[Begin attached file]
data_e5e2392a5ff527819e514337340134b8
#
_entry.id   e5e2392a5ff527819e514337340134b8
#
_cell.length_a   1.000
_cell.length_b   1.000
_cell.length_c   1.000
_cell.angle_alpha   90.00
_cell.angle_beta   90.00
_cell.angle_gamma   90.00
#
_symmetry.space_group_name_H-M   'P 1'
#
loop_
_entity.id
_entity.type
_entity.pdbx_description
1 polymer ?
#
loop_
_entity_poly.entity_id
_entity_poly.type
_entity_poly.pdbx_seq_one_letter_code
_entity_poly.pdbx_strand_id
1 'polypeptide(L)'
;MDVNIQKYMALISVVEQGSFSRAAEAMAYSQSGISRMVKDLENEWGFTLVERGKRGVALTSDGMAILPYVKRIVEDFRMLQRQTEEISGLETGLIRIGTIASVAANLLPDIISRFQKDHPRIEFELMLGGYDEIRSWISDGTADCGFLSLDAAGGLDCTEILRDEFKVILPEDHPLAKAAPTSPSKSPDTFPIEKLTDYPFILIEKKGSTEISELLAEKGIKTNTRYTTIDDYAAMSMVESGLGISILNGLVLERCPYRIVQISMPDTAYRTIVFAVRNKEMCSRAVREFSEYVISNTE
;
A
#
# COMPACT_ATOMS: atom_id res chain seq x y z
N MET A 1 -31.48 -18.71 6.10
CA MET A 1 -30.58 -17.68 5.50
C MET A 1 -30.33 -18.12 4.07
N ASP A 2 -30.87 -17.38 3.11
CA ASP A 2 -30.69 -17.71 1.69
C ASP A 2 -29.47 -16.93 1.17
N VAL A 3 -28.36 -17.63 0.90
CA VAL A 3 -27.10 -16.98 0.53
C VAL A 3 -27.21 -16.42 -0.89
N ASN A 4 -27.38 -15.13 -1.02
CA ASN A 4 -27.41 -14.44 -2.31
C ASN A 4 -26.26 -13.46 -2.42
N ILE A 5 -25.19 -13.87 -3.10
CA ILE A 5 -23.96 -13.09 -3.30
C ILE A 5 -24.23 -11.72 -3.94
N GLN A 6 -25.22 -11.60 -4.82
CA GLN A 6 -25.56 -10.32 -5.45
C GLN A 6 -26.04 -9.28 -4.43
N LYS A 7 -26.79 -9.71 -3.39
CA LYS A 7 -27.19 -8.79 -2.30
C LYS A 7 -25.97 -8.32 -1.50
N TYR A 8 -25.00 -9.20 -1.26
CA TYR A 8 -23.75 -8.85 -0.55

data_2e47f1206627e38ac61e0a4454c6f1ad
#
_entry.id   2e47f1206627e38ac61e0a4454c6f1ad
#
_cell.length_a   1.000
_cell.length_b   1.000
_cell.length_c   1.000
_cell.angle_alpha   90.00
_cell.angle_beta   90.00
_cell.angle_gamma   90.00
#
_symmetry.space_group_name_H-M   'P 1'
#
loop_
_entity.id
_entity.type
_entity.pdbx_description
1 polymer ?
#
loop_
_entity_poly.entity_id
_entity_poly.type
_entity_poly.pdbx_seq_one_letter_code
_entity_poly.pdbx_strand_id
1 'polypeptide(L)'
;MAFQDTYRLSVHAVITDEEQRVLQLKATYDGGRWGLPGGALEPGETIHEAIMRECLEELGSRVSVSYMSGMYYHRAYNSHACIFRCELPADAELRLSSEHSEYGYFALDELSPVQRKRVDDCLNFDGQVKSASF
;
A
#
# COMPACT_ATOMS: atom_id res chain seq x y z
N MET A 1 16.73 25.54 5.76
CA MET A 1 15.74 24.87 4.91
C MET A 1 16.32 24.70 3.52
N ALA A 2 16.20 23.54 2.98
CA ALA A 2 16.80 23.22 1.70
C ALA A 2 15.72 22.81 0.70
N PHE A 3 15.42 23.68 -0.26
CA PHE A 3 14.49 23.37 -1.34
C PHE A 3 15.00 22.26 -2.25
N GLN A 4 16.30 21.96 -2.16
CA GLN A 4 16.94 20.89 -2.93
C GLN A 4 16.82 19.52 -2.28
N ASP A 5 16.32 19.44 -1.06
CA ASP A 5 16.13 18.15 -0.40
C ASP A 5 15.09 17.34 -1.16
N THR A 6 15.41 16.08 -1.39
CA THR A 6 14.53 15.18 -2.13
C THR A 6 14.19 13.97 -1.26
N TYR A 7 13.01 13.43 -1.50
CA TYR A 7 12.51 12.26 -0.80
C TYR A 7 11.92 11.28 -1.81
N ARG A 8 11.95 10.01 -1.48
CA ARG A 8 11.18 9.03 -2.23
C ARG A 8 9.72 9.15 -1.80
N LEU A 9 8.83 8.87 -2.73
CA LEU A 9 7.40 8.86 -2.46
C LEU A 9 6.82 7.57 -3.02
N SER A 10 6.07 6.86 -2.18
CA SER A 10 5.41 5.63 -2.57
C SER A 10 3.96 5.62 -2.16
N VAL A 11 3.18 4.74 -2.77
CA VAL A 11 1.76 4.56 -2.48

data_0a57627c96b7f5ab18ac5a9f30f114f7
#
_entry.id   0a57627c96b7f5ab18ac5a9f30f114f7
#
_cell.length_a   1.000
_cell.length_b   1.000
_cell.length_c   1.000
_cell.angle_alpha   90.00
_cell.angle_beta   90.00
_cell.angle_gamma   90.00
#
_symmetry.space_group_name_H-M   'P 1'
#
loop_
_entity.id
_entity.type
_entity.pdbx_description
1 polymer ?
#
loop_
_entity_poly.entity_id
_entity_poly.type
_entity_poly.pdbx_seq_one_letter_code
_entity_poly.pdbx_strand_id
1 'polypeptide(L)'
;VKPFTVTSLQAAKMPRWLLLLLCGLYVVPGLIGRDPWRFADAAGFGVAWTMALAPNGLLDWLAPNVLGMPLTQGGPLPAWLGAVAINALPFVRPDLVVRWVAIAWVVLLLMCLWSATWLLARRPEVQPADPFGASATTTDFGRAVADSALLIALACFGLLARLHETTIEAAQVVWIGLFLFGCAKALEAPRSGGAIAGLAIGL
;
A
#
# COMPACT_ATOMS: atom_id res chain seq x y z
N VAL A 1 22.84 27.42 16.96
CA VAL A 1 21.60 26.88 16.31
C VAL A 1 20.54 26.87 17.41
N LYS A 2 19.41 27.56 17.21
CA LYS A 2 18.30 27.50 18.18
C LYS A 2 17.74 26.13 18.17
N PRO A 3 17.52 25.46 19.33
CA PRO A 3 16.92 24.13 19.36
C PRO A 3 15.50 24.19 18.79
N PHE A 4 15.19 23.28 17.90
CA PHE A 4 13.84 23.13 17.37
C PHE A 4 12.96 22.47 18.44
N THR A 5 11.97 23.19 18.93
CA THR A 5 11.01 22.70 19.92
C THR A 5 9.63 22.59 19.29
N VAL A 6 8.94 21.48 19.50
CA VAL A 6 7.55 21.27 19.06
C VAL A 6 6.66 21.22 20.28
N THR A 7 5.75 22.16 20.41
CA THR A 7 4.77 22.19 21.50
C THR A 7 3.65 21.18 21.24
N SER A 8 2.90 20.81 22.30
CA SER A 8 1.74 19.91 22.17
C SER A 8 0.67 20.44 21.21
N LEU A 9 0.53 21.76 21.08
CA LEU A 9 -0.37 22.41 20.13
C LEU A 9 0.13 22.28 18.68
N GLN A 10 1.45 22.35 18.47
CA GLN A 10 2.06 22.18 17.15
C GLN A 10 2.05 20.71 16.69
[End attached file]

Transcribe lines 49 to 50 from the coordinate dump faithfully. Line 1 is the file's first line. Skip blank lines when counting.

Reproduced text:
N LYS A 7 -26.79 -9.71 -3.39
CA LYS A 7 -27.19 -8.79 -2.30